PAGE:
U.S. ethanol makers eye pros and cons of corn alternatives
Taking those factors into consideration, some industry players say wheat needs to be 60 cents to $1 per bushel per bushel than corn to make the economics attractive.
POET on Thursday in Portland, Indiana, was bidding $7.42 per bushel of corn and $6.90 per bushel of wheat - a difference of 52 cents, according to the company's website.
Babcock said "isolated incidences" of ethanol makers using wheat along with corn were to be expected, but he said such substitutions would remain limited to specific locations where the pricing and other market factors were favorable.
"The corn plants really are configured and set up to receive corn, grind it and ferment it," he said.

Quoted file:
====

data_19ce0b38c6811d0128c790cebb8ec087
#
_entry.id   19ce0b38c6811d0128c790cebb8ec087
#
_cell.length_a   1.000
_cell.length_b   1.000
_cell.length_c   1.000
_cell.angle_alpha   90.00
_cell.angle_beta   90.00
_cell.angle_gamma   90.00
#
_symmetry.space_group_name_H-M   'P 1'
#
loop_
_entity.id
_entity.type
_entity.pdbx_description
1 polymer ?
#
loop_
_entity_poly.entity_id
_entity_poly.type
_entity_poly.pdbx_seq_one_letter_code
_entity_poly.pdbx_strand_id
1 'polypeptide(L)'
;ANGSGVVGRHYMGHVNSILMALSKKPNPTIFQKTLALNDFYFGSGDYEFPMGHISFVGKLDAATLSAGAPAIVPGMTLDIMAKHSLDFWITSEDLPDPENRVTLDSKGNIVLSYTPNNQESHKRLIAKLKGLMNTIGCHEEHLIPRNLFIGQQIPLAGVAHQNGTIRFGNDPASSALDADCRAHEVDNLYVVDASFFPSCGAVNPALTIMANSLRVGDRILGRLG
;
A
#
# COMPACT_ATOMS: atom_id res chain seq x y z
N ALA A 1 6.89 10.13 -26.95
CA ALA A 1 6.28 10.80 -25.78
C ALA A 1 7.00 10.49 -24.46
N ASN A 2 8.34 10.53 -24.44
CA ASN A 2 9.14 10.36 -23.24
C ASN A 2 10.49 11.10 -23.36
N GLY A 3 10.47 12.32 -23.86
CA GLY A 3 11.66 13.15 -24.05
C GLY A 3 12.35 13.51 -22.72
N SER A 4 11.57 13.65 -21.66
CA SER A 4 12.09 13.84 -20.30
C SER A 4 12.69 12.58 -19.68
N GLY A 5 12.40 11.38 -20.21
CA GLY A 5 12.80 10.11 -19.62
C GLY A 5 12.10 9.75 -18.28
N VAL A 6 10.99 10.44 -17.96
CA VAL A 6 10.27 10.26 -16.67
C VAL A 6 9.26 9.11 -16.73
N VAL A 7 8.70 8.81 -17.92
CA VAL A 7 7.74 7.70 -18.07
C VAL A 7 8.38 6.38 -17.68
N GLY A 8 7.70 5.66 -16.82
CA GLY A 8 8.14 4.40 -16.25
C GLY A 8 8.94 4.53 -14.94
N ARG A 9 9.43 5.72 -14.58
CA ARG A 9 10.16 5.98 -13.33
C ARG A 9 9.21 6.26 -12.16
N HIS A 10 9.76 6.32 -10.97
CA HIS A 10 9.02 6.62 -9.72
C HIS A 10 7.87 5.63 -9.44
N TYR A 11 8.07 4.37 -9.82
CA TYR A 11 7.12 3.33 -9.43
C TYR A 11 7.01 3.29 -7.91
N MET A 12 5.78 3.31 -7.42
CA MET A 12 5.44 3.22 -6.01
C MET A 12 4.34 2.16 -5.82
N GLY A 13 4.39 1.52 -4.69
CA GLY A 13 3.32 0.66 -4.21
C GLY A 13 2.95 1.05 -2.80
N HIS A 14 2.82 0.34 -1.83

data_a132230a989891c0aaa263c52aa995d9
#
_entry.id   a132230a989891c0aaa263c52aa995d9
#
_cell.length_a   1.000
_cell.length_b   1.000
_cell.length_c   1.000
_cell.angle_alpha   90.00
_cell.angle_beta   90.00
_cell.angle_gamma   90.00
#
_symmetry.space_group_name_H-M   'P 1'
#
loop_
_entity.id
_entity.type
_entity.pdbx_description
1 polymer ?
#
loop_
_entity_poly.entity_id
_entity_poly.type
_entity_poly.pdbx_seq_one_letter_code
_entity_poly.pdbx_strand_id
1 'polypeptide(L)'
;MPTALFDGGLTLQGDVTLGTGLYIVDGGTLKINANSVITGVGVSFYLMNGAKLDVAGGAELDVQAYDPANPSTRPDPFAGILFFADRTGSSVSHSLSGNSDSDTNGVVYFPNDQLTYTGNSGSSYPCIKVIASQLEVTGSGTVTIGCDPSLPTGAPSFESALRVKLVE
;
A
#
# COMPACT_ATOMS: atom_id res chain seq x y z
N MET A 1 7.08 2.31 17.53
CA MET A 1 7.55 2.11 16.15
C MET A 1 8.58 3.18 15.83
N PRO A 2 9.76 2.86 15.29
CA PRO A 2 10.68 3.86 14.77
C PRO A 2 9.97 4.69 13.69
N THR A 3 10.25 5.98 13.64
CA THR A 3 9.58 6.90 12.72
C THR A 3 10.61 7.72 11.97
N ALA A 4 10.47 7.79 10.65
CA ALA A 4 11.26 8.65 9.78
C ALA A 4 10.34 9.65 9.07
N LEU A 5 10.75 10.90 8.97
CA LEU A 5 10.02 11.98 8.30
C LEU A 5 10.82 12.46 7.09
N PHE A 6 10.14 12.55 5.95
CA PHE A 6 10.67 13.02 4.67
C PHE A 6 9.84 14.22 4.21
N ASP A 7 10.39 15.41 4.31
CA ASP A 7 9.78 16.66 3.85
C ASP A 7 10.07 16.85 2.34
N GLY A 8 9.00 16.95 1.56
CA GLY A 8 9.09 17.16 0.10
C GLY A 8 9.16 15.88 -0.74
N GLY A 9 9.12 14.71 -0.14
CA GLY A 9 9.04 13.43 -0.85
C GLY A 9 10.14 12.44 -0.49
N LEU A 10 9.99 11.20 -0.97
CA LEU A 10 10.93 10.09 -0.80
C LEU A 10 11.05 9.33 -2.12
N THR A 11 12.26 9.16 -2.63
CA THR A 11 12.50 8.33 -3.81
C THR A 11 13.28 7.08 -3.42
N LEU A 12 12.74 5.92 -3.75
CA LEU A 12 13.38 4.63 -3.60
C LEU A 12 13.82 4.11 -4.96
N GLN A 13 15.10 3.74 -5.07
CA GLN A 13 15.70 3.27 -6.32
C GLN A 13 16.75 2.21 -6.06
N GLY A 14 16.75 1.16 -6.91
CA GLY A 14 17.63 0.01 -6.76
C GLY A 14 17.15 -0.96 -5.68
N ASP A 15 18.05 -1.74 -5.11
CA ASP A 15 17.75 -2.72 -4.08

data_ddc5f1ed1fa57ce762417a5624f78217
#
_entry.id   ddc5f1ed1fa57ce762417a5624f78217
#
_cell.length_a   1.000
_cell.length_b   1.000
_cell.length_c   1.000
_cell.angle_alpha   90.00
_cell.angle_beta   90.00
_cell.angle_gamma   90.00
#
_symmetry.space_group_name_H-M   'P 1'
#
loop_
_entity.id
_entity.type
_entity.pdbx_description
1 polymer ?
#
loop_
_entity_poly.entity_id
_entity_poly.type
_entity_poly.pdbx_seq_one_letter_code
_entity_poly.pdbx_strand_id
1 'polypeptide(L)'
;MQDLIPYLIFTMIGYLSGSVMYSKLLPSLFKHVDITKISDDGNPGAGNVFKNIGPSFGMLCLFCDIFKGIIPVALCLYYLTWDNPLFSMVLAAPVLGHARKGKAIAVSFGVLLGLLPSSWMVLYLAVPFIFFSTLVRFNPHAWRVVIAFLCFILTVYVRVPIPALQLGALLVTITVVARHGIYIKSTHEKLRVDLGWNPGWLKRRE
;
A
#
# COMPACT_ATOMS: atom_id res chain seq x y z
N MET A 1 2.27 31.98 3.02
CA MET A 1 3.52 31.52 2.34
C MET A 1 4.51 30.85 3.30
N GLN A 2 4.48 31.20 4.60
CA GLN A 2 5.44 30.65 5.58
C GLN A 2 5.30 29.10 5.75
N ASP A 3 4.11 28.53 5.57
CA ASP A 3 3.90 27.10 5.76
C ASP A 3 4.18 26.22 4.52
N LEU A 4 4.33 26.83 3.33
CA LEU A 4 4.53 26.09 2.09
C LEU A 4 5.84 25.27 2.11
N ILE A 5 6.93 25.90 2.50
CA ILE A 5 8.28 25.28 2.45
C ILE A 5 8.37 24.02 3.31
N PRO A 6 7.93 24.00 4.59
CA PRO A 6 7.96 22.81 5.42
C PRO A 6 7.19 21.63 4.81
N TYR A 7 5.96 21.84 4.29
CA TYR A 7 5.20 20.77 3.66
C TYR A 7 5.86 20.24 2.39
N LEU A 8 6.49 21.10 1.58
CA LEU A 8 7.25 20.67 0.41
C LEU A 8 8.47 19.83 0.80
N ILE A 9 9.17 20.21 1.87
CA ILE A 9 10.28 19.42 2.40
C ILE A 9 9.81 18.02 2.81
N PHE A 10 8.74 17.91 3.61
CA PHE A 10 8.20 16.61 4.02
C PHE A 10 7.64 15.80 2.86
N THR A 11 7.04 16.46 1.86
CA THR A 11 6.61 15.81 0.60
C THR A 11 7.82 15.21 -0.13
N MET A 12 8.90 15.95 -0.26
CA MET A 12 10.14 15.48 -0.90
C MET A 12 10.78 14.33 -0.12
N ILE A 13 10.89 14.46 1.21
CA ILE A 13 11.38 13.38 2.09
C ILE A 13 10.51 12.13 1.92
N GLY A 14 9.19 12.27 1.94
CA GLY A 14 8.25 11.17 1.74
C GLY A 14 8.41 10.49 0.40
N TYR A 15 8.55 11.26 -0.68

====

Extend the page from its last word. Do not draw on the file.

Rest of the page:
Carl Benck, president of United Wisconsin Grain Producers, which produces 58 million gallons of ethanol a year, also said the high price of corn made mixing in other feedstocks an attractive option for some.
"Corn is extremely expensive and getting more so every day," he said.
Still, wheat is not quite cheap enough yet for many players.
The ethanol group of The Andersons Inc, which operates four Midwestern plants with 330 million gallons of capacity explored a substitution of wheat for corn in past years but was not pursuing a switch at this time.
Likewise, Commonwealth Agr-Energy, a farmer-owned ethanol producer, said wheat was a consideration every year but only once in its years of operation did it actually become financially feasible.